Stephen King considers “The Haunting of Hill House” by Shirley Jackson one of the greatest horror novels of all time. He even dedicated one of his own novels to her.
My friend Harry knew Shirley Jackson. He tells me, “I met Shirley and her husband, Stanley Hyman, who taught at Bennington College, in Vermont, in January of 1961, and made weekend visits three or four times a year for the next four years. They lived in a huge, rather rundown house in North Bennington, always welcome to visitors.”
Harry recalls them fondly. Now a college professor himself (Yale, St. Leo, et al.), Harry found Stanley both brilliant and funny. And he considers Jackson “far and away the best writer of horror in America.” Even better than Poe.
A bespectacled, chain-smoking, overweight woman in ill health, her writing came from “the dark places of the human soul.” She came to prominence in 1948 with the publication of her short story “The Lottery” in The New Yorker. Her books included “The Bird’s Nest,” “Life Among the Savages,” and “We Have Always Lived in the Castle.”
There’s a new movie – “Shirley” – about the life of this “horrifically talented” writer. Tropic Cinema is offering the film as part of its Virtual Cinematheque series. Also, you can catch it on Amazon, Hulu, Fandingo, Vudu, and other streaming video services.
Directed by Josephine Decker, “Shirley” is based upon the same-named novel by Susan Scarf Merrell. The film is not so much a biopic as a gothic portrait of the writer. It takes great liberties with the facts. Missing are Shirley and Stanley’s four children. And she’s working on a book about a missing girl (“Hangsaman”) that was completed at least two years before the time in which the film is set.
Here we meet a fictional couple Fred and Rose (Logan Lerman and Odessa Young) who come to live with Shirley and Stanley (Elizabeth Moss and Michael Stuhbarg). It is the interplay of this foursome that drives the film’s narrative. It’s sort of like “Who’s Afraid of Virginia Woolf” without all the shouting and profanity.
Everybody seems to want something from someone else, each manipulating the other. Shirley’s philandering husband seems to have his eye on Rose. And he takes advantage of Fred as his teaching assistant. Meanwhile, Fred is trying to leverage Stanley to gain a faculty position. Pregnant Rose is wrestling with being the little wifey. And Shirley uses Rose as a housekeeper, research assistant, and erotic literary muse. All the while, Stanley pushes his wife closer to madness as she wrestles with her writer’s block, debilitating depression, growing agoraphobia, and physical maladies.
The story is sometimes surreal as Shirley envisions the missing girl, substituting Rose in her mind’s eye. “Shirley lived much of the time in the imaginative places she wrote about,” notes my friend Harry. “Her psychological balance was always tentative, and it got worse as she got older.”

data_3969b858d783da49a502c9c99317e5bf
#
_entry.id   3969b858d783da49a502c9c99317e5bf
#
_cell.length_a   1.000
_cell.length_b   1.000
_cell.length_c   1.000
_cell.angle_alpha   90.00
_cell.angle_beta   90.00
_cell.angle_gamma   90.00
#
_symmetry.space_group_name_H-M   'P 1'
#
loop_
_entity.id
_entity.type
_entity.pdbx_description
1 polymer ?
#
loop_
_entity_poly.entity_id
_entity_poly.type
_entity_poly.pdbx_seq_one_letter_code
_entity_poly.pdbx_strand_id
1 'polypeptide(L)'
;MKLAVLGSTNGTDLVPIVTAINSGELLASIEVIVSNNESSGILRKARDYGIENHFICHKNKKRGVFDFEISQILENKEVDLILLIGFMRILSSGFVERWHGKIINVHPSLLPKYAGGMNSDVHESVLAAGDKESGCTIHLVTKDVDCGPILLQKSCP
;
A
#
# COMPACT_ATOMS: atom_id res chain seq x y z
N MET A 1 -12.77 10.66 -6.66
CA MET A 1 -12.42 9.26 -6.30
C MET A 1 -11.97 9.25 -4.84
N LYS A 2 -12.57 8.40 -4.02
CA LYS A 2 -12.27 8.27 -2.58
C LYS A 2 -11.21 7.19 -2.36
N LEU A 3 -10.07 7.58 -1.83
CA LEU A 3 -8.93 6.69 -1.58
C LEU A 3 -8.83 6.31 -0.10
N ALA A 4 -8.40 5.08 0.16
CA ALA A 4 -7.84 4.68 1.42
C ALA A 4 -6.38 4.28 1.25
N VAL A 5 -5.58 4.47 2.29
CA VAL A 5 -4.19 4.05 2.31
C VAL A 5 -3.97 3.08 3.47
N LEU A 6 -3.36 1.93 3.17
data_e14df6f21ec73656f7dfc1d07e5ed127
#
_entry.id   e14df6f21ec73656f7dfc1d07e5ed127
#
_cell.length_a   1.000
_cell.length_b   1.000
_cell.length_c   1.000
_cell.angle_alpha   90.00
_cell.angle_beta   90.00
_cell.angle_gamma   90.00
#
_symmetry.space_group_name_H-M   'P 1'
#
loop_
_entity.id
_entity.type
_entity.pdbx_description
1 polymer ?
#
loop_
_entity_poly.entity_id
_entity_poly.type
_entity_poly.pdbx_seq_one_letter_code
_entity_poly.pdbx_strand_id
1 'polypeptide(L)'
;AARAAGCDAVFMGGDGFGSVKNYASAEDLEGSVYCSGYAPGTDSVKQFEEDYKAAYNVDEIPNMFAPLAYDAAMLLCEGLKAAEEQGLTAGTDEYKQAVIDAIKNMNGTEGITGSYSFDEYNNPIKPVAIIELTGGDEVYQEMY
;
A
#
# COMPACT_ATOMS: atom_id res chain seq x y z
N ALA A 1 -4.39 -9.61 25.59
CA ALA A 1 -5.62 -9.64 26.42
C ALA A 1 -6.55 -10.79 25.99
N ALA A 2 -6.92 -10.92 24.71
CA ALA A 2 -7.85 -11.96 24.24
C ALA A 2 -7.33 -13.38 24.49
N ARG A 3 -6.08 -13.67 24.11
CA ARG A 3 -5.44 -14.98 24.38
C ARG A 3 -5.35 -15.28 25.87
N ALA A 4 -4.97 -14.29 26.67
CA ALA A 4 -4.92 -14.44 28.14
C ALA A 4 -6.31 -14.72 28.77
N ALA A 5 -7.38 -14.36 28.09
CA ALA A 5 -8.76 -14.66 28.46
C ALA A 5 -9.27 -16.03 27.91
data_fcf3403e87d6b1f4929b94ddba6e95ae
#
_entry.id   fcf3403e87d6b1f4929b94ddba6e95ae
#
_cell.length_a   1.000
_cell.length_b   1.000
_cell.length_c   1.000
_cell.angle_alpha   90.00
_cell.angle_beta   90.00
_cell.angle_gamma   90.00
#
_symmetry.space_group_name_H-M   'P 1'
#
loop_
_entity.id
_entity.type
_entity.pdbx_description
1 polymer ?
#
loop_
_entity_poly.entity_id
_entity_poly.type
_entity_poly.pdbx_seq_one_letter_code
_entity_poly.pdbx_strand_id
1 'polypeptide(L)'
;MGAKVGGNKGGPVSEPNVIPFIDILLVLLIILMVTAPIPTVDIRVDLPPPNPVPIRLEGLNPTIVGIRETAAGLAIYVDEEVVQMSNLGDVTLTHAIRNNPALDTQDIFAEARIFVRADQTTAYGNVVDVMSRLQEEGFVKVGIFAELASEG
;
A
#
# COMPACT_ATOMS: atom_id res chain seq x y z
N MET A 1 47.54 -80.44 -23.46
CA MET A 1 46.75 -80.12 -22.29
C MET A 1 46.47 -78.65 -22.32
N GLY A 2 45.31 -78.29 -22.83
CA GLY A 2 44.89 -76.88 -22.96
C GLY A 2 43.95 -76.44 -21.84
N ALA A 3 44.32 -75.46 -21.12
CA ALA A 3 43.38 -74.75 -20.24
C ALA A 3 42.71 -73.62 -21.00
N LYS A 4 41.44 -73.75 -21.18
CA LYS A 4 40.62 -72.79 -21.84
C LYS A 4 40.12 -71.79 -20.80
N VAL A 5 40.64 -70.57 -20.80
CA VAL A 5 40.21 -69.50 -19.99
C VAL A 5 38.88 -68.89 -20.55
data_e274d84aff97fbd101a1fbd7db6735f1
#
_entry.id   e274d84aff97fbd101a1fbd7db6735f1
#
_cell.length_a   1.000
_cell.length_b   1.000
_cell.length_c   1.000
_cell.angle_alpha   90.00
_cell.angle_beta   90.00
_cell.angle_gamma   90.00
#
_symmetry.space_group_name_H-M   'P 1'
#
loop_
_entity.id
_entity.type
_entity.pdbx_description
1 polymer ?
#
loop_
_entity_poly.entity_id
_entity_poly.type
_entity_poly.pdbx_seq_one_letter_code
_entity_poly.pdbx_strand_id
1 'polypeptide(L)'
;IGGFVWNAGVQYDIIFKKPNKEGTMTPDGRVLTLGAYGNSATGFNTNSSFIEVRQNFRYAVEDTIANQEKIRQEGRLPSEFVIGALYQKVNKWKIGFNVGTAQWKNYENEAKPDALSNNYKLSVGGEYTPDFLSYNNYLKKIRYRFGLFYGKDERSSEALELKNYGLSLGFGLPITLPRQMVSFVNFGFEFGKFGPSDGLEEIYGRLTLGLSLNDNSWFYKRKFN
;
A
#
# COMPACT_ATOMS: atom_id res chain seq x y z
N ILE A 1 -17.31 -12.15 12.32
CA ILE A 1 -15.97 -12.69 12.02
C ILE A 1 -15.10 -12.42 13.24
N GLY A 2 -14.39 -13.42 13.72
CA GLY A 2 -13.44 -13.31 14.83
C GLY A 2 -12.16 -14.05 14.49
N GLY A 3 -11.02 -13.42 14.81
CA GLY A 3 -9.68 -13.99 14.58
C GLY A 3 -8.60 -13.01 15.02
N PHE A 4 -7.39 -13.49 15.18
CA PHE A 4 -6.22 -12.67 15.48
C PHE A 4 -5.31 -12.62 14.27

While the film’s storyline is circular and claustrophobic, the performances are powerful. This is, of course, a tour de force assignment for Elizabeth Moss (she produced the film along with Martin Scorsese), but Odessa Young matches her scene for scene, twitch for twitch. A bearded, bear-like Michael Stuhbarg delivers a stand-out rendering of the quick-witted and acerbic Stanley. Logan Lerman has less of a challenge as Rose’s ultimately disappointing husband. However, together they capture the college intellectual scene, the flirtations with madness, along with the fault lines of Stanley and Shirley’s marriage.
Harry sums it up: “Stanley and Shirley as a couple were a kind of center of the intellectual community of Bennington faculty. But the Hymans were not welcome among the villagers in North Bennington, a small and fairly backward town in the 1940s and ‘50s. Stanley was Jewish, which brought on anti-Semitism, and Ralph Ellison, the great black writer, was a close friend and the godfather of their oldest son, and this brought on racism.”
These townspeople inspired Shirley’s characters in “The Lottery” and “We Have Always Lived in the Castle.”
People halfway believed Shirley Jackson was a witch. “Once I had an appointment to be interviewed for a teaching job the following day at 3 p.m.,” my friend tells the story with a wry smile. “Several of us were sitting around in her living room. I said something to Shirley – I don’t remember what it was, but it must have been snotty – and she fixed me with a glare. “Harry Schroeder,” she said, “at 3:15 tomorrow, your head will fall off.”
Maybe or not she was a witch, but her writing was certainly bewitching. As Joyce Carol Oates once wrote, “Characterized by the caprice and fatalism of fairy tales, the fiction of Shirley Jackson exerts a mordant, hypnotic spell.”
This film tries hard to do that, too.
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